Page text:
Angel Sharks

Angel Sharks are an unusually flat-bodied genus of sharks and grow to a length of 1.5 meter. Angel Sharks once were common in the Northeast Atlantic and Mediterranean, but commercial fishing has decimated the population via bycatch.

Angel Sharks are a now critically endangered species. The Canary Islands, hundred kilometres off the African west coast, are home to the largest remaining Angel Sharks population.

Another particularity of the volcanic Canary Islands is the – at certain spots – abundant number of sea urchins: Diadema antillarum has very long black spines. In contrast to endangered Angel Sharks, the number of sea urchins has exploded as over-fishing has decimated their natural enemies. Urchins extinguish algae – subsequently, the nude rocks do not offer a habitat for dependent marine organisms anymore.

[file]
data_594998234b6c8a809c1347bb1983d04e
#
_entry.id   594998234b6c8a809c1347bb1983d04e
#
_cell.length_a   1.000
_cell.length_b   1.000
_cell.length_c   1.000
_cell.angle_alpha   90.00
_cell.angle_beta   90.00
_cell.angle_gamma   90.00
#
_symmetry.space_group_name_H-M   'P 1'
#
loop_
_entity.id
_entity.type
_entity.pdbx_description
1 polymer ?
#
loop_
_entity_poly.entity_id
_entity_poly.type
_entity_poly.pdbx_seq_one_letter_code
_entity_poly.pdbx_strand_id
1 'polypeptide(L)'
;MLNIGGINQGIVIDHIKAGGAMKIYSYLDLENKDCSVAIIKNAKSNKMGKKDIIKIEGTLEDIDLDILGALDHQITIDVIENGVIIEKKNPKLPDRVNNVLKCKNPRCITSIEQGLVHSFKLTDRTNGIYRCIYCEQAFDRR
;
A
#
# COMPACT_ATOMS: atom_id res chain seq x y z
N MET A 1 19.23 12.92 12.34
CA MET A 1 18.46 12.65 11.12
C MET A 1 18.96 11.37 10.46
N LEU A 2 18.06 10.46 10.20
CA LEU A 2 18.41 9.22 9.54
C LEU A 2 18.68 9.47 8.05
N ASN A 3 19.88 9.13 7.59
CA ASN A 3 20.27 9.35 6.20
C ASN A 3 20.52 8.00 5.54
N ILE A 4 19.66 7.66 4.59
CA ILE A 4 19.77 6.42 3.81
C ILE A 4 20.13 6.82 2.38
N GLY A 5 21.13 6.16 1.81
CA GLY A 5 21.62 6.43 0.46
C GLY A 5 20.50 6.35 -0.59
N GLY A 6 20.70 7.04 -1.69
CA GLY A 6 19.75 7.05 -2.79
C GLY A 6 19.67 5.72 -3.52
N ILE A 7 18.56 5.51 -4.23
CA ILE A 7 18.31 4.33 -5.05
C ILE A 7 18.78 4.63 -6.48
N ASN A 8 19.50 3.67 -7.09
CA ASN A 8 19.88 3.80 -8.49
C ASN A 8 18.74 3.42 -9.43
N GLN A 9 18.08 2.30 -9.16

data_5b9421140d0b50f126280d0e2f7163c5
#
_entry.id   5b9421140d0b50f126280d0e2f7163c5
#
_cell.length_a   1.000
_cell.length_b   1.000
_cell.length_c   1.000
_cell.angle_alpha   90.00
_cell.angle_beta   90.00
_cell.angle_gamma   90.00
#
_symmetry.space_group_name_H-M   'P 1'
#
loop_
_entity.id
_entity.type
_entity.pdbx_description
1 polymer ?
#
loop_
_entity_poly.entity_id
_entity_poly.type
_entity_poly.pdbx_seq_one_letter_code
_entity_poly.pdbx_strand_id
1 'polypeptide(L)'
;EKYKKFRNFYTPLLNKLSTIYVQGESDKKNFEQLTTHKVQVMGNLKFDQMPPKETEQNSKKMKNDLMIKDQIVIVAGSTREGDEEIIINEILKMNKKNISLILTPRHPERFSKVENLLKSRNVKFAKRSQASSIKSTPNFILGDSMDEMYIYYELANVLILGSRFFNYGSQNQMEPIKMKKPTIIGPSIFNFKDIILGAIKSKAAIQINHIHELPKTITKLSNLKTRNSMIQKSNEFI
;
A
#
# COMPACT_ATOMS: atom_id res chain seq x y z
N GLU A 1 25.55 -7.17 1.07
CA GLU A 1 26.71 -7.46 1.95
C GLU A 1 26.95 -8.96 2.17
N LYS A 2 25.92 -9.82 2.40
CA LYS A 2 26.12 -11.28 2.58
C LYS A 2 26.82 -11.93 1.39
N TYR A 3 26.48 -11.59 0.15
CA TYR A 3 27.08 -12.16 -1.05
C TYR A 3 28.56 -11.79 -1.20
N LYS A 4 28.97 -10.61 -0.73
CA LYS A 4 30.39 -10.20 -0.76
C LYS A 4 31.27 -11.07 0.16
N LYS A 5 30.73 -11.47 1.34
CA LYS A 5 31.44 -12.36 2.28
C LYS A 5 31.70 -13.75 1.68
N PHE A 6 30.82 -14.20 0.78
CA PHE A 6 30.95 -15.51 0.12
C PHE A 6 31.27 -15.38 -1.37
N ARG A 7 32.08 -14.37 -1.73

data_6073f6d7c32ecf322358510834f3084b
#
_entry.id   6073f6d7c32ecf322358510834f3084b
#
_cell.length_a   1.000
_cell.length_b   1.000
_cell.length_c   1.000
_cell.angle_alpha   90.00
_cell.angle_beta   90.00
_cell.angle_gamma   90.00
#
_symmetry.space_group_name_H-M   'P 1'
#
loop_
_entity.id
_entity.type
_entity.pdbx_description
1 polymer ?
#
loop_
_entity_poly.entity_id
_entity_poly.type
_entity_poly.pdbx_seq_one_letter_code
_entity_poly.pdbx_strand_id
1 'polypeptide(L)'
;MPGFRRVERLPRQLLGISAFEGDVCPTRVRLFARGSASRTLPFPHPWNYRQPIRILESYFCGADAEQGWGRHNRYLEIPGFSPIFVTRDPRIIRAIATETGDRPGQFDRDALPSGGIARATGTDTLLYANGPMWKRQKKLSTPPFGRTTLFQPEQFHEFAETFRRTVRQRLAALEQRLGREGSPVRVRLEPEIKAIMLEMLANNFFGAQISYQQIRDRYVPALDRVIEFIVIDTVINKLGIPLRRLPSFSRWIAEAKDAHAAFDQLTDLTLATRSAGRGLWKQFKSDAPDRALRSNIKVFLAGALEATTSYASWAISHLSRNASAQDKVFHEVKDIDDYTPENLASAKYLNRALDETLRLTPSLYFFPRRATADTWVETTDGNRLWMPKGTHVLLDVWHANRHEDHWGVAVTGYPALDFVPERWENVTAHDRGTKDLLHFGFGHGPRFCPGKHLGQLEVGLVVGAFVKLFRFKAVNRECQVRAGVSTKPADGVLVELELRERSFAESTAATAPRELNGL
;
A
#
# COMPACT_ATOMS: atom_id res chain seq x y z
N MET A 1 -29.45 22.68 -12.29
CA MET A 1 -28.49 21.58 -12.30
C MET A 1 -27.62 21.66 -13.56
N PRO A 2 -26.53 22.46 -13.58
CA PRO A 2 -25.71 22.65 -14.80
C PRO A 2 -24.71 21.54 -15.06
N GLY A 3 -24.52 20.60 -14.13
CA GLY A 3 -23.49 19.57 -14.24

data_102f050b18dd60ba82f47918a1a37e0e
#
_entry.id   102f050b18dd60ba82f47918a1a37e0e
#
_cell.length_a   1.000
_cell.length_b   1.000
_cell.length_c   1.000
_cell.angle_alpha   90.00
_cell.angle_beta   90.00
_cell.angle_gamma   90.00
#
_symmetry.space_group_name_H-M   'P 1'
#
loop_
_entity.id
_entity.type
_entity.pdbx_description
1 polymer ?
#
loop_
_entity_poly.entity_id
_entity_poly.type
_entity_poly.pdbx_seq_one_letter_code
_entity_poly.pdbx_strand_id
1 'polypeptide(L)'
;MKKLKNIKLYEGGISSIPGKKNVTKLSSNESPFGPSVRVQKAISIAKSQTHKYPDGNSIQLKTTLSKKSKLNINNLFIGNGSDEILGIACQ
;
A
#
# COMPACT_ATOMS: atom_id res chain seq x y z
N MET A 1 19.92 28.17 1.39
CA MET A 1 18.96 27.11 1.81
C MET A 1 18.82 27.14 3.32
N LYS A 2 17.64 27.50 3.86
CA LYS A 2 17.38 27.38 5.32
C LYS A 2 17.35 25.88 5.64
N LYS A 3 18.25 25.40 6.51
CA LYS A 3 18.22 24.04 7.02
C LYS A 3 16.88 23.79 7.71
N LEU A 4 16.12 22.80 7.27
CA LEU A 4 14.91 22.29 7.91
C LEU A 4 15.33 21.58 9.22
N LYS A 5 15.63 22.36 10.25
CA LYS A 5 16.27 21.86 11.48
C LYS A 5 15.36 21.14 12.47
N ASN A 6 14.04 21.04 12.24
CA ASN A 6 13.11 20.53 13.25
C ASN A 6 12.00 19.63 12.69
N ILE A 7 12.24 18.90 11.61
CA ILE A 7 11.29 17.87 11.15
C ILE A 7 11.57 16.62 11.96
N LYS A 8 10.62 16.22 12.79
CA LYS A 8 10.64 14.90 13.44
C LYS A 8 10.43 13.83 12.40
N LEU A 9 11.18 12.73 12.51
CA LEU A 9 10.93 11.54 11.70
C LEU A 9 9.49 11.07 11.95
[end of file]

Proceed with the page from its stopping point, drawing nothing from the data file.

An Angel Shark (Squatina squatina) lies at the rocky ground in Fuerteventura. Angel Sharks were common in the Northeast Atlantic and Mediterranean, but commercial fishing has decimated the population via bycatch. Angel Sharks are a now critically endangered species. The Canary Islands are home to almost all of the remaining Angel Sharks population.
An Angel Shark (Squatina squatina) lies at the rocky ground in Fuerteventura. Angel Sharks were common in the Northeast Atlantic and Mediterranean, but commercial fishing has decimated the population via bycatch. Angel Sharks are a now critically endangered species. The Canary Islands are home to almost all of the remaining Angel Sharks population.
Diving in Fuerteventura.
Diving in Fuerteventura.
School of sardines in disarray.
School of sardines in disarray.